A separate application for a search warrant was filed on September 10, seeking to search a home in La Luz, New Mexico for any evidence of child pornography that Cope may have had access to. The application reads that the FBI is investigating Joshua Cope “as a suspect” for using computers and devices at the NSO to view child pornography. You can read the FBI’s complete reasoning for suspecting Cope, as written in the public search warrant application, below.
The application then adds that the FBI also believes Cope transferred child pornography files from the laptop to an external storage device that he maintains at his home. The warrant was granted and the FBI seized three cell phones, five laptops, an iPad, an external hard drive, an internal hard drive, 16 thumb drives, 8 compact flash disks, and 4 SD cards at his home, according to public court records. They also seized a stack of documents and passwords and a PayPal document.
The observatory terminated the contract with Cope’s cleaning company, which was owned by his parents.
3. The Sunspot Observatory Was Shut Down After Threats Were Made Against the Facility
On September 6, the Sunspot Observatory was shut down after “veiled threats” were made against the facility. The Albuquerque Journal says the threats came from the janitor after the laptop was seized, but does not name the janitor in the story. The janitor mentioned that decoy cameras were a “joke” and it was only a matter of time before the facility was hit.
When the janitor said there was a serial killer in the area and he was worried the killer might “enter the facility and execute someone,” the FBI decided to temporarily shut down the facility.
4. AURA Said that Sunspot Was Vacated Because of ‘Logistical Challenges’ with ‘Protecting Personnel’
Everyone was tight-lipped about why the FBI was investigating Sunspot and why they closed down the facility, sparking numerous theories. The Association of Universities for Research in Astronomy (AURA), which manages the facility, attempted to quell some of those theories with a vaguely worded statement on September 16. The statement reads:
On September 6th, the Association of Universities for Research in Astronomy (AURA) and the National Science Foundation (NSF) made the decision to temporarily vacate the Sunspot Solar Observatory at Sacramento Peak, New Mexico as a precautionary measure while addressing a security issue. The facility closed down in an orderly fashion and is now re-opening. The residents that vacated their homes will be returning to the site, and all employees will return to work this week.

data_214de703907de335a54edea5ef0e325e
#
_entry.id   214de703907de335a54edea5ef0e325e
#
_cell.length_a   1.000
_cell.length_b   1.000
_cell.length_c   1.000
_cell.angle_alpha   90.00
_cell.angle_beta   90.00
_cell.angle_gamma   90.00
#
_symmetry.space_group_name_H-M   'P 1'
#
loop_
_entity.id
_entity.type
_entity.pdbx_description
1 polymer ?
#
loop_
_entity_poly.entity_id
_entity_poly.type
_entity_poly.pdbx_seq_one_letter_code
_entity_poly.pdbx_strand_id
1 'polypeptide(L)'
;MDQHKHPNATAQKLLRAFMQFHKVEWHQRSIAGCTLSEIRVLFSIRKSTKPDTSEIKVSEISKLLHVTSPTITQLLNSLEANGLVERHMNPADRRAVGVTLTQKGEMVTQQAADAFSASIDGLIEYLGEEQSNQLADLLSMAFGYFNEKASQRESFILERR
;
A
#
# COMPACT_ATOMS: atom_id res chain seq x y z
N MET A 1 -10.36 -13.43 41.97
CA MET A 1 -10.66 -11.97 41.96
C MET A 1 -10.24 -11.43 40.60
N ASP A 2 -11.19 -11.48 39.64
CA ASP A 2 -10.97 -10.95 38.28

AURA has been cooperating with an on-going law enforcement investigation of criminal activity that occurred at Sacramento Peak. During this time, we became concerned that a suspect in the investigation potentially posed a threat to the safety of local staff and residents. For this reason, AURA temporarily vacated the facility and ceased science activities at this location.
The decision to vacate was based on the logistical challenges associated with protecting personnel at such a remote location, and the need for expeditious response to the potential threat. AURA determined that moving the small number of on-site staff and residents off the mountain was the most prudent and effective action to ensure their safety.
In light of recent developments in the investigation, we have determined there is no risk to staff, and Sunspot Solar Observatory is transitioning back to regular operations as of September 17th. Given the significant amount of publicity the temporary closure has generated, and the consequent expectation of an unusual number of visitors to the site, we are temporarily engaging a security service while the facility returns to a normal working environment.
We recognize that the lack of communications while the facility was vacated was concerning and frustrating for some. However, our desire to provide additional information had to be balanced against the risk that, if spread at the time, the news would alert the suspect and impede the law enforcement investigation. That was a risk we could not take.”
5. Rumors Began Flying After the Facility Shut Down and Local Law Enforcement Didn’t Know Why
Rumors started when the facility was shut down but local law enforcement didn’t know why, KOB4 reported at the time. Sgt. Jon Emery of the Otero County Sheriff’s Office told KOB4 on September 13 that the FBI hadn’t contacted them and they had no information about what had happened. Otero County Sheriff Benny House also told Alamogordo Daily News that he had no idea what was going on. “But for the FBI to get involved that quick and be so secretive about it, there was a lot of stuff going on up there. There was a Blackhawk helicopter, a bunch of people around antennas and work crews on towers but nobody would tell us anything,” he said.
All anyone knew was that the FBI shut down and evacuated Sunspot on September 6, and it had remained closed.
Some people speculated that the observatory had seen aliens, or perhaps was working on some type of weapon. None of these theories ended up being the truth. What still isn’t known is why a postal office on the same site as Sunspot was also shut down. Rod Spurgeon, USPS spokesperson in the New Mexico area, said the Sunspot shutdown had nothing to do with the post office’s shut down. “Whatever’s occurring has nothing to do with us,” he told Science.
Sunspot Observatory runs a visitors center and daily research activities with the Dunn Telescope. It was originally established in 1947 and is based in Sunspot, New Mexico.